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The Reluctant Fundamentalist 

Mira Nair's adaptation of the popular novel is well-intentioned, if a bit heavy-handed

It's just business: Kiefer Sutherland and Riz Ahmed

It's just business: Kiefer Sutherland and Riz Ahmed

How seemingly ordinary people turn to espousing and acting on extreme views is the investigation of The Reluctant Fundamentalist, adapted from Mohsin Hamid's novel and directed by Mira Nair (The Namesake). But its protagonist, a possibly radicalized young Pakistani professor named Changez (an engaging Riz Ahmed), cautions upfront: "The answer to that question may challenge some of your preconceived notions."

It's 2011, and Changez is speaking to an American reporter named Bobby Lincoln (Liev Schreiber); the two are in a Pakistani tea shop, as tensions are ratcheting up over a kidnapped Westerner. Lincoln worries that Changez may be part of "Pakistan's new militant academia," but Changez professes to be "a lover of America."

The film then jumps back to 2001, when, after graduating from Princeton, Changez is hired as a financial analyst at a prestigious Manhattan firm. Under the tutelage of his mentor (Kiefer Sutherland), he rises quickly, adapting easily to the firm's brutally executed capitalism.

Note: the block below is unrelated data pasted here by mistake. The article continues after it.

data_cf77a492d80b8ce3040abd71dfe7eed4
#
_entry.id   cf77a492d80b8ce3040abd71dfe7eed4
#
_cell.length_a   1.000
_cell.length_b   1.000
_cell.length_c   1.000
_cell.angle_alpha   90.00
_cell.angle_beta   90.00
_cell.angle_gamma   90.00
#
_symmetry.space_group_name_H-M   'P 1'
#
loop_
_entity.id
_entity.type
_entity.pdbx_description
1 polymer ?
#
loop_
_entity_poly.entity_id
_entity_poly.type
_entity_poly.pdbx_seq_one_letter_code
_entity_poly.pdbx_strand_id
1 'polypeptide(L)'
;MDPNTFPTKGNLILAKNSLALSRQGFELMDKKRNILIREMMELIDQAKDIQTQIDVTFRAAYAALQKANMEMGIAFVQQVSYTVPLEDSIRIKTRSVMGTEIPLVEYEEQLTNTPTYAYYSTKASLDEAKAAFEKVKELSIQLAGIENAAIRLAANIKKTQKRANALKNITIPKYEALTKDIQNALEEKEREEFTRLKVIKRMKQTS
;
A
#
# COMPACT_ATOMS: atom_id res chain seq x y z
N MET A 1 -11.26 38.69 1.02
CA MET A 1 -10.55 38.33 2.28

Then comes Sept. 11, and from within and without, things begin to change. Changez suffers racial profiling, and finds his relationships with his American girlfriend and to his job increasingly challenging his sense of self. 

So he returns to Lahore, a different man, and in 2011, he is explaining his transformation to a reporter. But all is not as it seems, and people are not necessarily who we assume they are. And once we know who they actually are, isn't how they arrived there, and what internal and external forces drove that journey, relevant information? "I picked a side," says Lincoln, who has his own history to relate. "It was picked for me," counters Changez.

Most of the film employs a bifurcated narrative — the conversation at the tea shop intercut with flashbacks chronicling Changez's life, until the unsatisfying final reel opts for a garbled action sequence. It's structured as a literal dialogue, between representatives of the two mutually misunderstood cultures of the United States and Pakistan. It's also a side-by-side examination of the perils of fundamentalism, be it religious or economic; both can be destructive, even as their adherents brandish supporting ideology. 

The film is mildly provocative, though its message about false assumptions and the various shades of gray that make up human interactions isn't newly illuminating. As befits its title, The Reluctant Fundamentalist is meant to forefront ambiguity, but the film's sympathies and themes are quite straightforward and even heavy-handed. (Some of the dialogue is a little too on the nose, with lines that likely come off better in print than spoken aloud.) But as real-life events continue to remind us, it's a conversation, even if imperfectly delivered, that bears repeating.

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